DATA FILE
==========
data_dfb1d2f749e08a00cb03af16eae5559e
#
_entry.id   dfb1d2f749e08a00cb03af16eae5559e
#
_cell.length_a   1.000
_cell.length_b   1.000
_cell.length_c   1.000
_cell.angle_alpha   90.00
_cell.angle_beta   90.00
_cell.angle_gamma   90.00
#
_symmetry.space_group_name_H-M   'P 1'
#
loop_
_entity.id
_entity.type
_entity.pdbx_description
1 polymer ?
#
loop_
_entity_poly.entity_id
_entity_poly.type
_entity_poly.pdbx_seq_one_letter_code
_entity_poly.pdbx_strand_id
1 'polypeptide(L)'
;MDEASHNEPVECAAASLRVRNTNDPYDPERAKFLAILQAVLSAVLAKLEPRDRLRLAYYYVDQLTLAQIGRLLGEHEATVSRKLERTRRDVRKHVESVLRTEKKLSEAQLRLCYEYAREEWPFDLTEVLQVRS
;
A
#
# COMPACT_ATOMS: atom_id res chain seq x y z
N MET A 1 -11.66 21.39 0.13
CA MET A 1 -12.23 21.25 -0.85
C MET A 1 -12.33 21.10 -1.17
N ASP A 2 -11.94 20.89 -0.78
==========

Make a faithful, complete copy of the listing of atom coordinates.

data_dfb1d2f749e08a00cb03af16eae5559e
#
_entry.id   dfb1d2f749e08a00cb03af16eae5559e
#
_cell.length_a   1.000
_cell.length_b   1.000
_cell.length_c   1.000
_cell.angle_alpha   90.00
_cell.angle_beta   90.00
_cell.angle_gamma   90.00
#
_symmetry.space_group_name_H-M   'P 1'
#
loop_
_entity.id
_entity.type
_entity.pdbx_description
1 polymer ?
#
loop_
_entity_poly.entity_id
_entity_poly.type
_entity_poly.pdbx_seq_one_letter_code
_entity_poly.pdbx_strand_id
1 'polypeptide(L)'
;MDEASHNEPVECAAASLRVRNTNDPYDPERAKFLAILQAVLSAVLAKLEPRDRLRLAYYYVDQLTLAQIGRLLGEHEATVSRKLERTRRDVRKHVESVLRTEKKLSEAQLRLCYEYAREEWPFDLTEVLQVRS
;
A
#
# COMPACT_ATOMS: atom_id res chain seq x y z
N MET A 1 -11.66 21.39 0.13
CA MET A 1 -12.23 21.25 -0.85
C MET A 1 -12.33 21.10 -1.17
N ASP A 2 -11.94 20.89 -0.78